Mention the word pig and people smile. They picture pink skin, a corkscrew tall, and the adorable snout of a piglet. They think of Miss Piggy, Wilbur, and Porky Pig. Pigs have inspired writers from Ovid to Mother Goose and artists from ancient Herculaneum to contemporary Hollywood. Still, people can't decide what to make of pigs. Pigs are so compelling, so mysterious, so contradictory - finicky yet fat, massive yet dainty, stolid yet smart. Humans, uneasy about their role in the life and death of pigs, make images of them that reveal complex feelings of attraction, revulsion, sentimentality, and guilt. In The Ubiquitous Pig, authors Marilyn Nissenson and Susan Jonas take an affectionate look at the many-sided relationship between humans and pigs and the art people have made to reflect that bond. Presented in 165 illustrations, 90 of them in color, are some of the most beguiling, dignified, haunting, cuddly, and ferocious images of pigs from antiquity to the present, along with excerpts from writings about them. Sprinkled throughout are sidebars, aphorisms, and little-known facts about these fascinating but often misunderstood creatures. The relationship between people and pigs has been noted by medical researchers, political cartoonists, and literary figures, including G. K. Chesterton, Thomas Hardy, George Orwell, Charles Lamb, Beatrix Potter, Lewis Carroll, Dylan Thomas, E. B. White, and Harry Truman, who said, "No man should be allowed to be president who does not understand hogs." Representations of pigs are among the earliest works of art, and they have remained a compelling subject for artists as diverse as Hieronymous Bosch, Faberge, Eadweard Muybridge, Winslow Homer, Currier and Ives, Alexander Calder, Henri Cartier-Bresson, Charles Addams, Maurice Sendak, and William Steig. The authors provide a lively introduction, filled with anecdotes and history. A brief bibliography for the hard-core pig fan and an index round out this charming volume.
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Editorial Reviews

Library Journal
The dictionary suggests the synonyms pervasive , popular , and widespread for the word ubiquitous. Living up to its title, this book is filled with pigs and pig lore. Lavishly illustrated with representatives in every media from porcelain to postcards, it provides a delightful commentary on the affinity between people and pigs. The reader will be introduced to pig facts (``proto-pigs roamed the forests and wetlands of Europe 40 million years ago'') and pig Latin, pigs as pets, banks, political satirists, performers, and of course pork. This is not a comprehensive collection of piggy paraphernalia, but the 165 illustrations should satisfy and entertain pig enthusiasts as well as those with only a casual interest. There are other anthologies on the popular pig, but this book is so appealing that all those who passed this reviewer's desk picked it up and paged through it with a smile. Recommended for popular collections.-- Debra Schneider, Virginia Henderson Internat. Nursing Lib., Indianapolis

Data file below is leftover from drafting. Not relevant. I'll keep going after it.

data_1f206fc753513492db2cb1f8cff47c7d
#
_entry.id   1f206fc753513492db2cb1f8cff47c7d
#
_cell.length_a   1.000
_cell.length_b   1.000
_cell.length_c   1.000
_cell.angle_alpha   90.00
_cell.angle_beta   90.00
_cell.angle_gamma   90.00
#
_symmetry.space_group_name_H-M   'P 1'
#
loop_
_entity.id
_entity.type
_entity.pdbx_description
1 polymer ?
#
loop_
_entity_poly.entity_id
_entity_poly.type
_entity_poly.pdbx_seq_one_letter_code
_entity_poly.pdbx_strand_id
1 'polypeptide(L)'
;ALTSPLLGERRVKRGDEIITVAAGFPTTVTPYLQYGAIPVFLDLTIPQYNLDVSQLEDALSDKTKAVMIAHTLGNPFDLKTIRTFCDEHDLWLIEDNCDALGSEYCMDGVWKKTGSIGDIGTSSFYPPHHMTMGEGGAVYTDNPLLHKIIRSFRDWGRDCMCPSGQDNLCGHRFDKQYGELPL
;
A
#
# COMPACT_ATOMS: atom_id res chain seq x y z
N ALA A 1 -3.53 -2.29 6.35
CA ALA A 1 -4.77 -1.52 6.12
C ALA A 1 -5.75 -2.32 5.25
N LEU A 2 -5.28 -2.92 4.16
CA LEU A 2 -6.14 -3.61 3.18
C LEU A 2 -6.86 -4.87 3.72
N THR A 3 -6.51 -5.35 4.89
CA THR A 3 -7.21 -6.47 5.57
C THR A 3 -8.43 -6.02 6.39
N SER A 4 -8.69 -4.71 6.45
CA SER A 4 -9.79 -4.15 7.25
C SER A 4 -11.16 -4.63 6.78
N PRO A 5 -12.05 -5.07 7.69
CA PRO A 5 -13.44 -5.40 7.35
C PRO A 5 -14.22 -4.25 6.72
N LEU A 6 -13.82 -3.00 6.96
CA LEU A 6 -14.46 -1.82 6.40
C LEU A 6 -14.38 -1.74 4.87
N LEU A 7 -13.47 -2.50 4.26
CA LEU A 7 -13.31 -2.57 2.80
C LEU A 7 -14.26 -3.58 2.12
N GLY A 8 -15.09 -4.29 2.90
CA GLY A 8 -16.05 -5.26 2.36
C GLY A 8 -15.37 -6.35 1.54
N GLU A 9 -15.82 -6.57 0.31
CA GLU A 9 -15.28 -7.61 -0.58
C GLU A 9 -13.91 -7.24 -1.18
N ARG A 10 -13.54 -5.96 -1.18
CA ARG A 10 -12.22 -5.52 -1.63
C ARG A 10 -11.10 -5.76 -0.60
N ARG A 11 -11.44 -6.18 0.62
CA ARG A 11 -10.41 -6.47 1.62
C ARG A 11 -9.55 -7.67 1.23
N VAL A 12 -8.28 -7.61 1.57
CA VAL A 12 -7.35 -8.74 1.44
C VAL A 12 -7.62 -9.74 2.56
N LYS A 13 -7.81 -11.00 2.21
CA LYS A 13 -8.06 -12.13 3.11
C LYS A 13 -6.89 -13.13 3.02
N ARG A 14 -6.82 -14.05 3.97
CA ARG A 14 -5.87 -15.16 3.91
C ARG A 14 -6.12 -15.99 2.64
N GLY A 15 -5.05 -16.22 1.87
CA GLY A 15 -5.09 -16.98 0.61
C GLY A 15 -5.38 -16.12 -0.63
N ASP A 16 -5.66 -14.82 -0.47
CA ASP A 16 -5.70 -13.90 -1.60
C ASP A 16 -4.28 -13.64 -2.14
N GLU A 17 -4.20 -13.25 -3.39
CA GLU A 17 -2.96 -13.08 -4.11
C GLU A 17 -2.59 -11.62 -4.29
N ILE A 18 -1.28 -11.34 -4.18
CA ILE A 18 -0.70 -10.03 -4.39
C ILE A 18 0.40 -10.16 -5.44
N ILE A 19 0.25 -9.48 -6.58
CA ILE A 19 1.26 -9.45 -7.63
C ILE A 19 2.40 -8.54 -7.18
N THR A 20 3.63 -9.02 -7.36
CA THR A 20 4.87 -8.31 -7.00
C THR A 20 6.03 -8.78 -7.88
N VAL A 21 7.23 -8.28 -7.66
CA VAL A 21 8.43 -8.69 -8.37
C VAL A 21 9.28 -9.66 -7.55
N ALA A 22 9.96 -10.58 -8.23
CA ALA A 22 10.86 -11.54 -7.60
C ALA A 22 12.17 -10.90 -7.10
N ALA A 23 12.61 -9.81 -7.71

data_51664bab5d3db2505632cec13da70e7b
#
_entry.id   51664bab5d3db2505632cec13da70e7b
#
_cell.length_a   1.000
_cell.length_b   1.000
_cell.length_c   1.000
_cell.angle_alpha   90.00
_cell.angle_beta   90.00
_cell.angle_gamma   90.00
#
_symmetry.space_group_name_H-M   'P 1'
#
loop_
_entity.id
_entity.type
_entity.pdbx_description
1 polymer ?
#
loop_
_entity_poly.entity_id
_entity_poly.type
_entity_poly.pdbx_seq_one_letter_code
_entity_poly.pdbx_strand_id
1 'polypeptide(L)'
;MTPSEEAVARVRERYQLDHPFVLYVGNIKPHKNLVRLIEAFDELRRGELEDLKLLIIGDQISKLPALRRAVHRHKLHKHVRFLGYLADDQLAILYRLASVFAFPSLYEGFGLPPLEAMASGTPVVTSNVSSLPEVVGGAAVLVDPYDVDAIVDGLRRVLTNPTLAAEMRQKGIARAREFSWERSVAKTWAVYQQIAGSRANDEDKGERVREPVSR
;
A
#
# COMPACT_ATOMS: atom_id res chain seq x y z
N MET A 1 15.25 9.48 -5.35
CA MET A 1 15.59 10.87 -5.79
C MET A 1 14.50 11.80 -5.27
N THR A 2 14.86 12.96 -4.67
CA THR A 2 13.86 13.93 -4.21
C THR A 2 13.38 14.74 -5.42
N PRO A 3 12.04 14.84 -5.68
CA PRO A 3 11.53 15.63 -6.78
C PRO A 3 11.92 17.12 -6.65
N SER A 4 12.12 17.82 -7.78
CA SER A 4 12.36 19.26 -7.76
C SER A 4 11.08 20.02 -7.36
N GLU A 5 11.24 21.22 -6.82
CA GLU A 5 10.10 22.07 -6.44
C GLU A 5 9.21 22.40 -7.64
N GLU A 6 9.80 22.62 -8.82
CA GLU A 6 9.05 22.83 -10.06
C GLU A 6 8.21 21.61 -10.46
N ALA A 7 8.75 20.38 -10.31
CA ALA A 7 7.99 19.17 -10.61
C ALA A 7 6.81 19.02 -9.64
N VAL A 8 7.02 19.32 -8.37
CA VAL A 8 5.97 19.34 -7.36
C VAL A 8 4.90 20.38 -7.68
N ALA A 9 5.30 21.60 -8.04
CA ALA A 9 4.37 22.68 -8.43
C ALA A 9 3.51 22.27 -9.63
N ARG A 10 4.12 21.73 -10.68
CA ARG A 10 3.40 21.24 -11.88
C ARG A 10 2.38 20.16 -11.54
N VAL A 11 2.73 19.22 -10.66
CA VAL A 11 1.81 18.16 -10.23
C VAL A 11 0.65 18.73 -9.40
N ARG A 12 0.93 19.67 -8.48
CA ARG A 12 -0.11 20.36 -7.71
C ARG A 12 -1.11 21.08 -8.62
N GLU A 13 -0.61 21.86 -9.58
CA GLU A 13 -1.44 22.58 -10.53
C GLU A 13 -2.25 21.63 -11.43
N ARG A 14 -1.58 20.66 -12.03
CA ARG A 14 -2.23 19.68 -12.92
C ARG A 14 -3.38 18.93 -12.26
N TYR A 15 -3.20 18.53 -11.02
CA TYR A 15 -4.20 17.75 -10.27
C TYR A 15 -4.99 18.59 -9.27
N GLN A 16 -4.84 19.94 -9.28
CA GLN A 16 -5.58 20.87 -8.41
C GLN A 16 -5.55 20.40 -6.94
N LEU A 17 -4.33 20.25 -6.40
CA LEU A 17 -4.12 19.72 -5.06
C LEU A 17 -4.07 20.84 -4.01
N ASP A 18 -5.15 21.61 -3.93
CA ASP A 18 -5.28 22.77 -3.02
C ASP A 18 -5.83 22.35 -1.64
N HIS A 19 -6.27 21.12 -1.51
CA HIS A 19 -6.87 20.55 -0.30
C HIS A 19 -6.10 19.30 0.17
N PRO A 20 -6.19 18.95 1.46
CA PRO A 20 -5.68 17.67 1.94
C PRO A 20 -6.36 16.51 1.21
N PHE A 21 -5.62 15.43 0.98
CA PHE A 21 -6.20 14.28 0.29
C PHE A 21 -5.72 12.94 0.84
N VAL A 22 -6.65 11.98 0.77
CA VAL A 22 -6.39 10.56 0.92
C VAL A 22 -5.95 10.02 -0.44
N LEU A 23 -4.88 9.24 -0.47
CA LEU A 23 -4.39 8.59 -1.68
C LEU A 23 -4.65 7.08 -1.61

Booknews
A celebration of swine in art, craft and letters. Fine illustrations, competent text. Annotation c. Book News, Inc., Portland, OR (booknews.com)
Ray Olson
From the witty Calder wire construction, "Sow", that decorates its front cover to its epilogue celebrating the greatest porcine personality of our time--no, not Donald Trump--Miss Piggy, this album of the pig in art is delectable. After a literate, well-informed introduction reviews the swine's place in society, history, art, literature, and religion as well as on the table, Nissenson and Jonas tastefully load the pages with exquisitely reproduced paintings, drawings, photographs, cartoons, objets d'art, folk art articles (quilts, weathervanes, and such), and literary passages all concerned with the arguably (they'll certainly argue for it) smartest domestic animal. Never has pigging out been made a more charming proposition.
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Product Details

  • ISBN-13: 9780810981553
  • Publisher: Abrams, Harry N., Inc.
  • Publication date: 9/1/1996
  • Edition description: Reprint
  • Pages: 136
  • Product dimensions: 9.37 (w) x 11.37 (h) x 0.75 (d)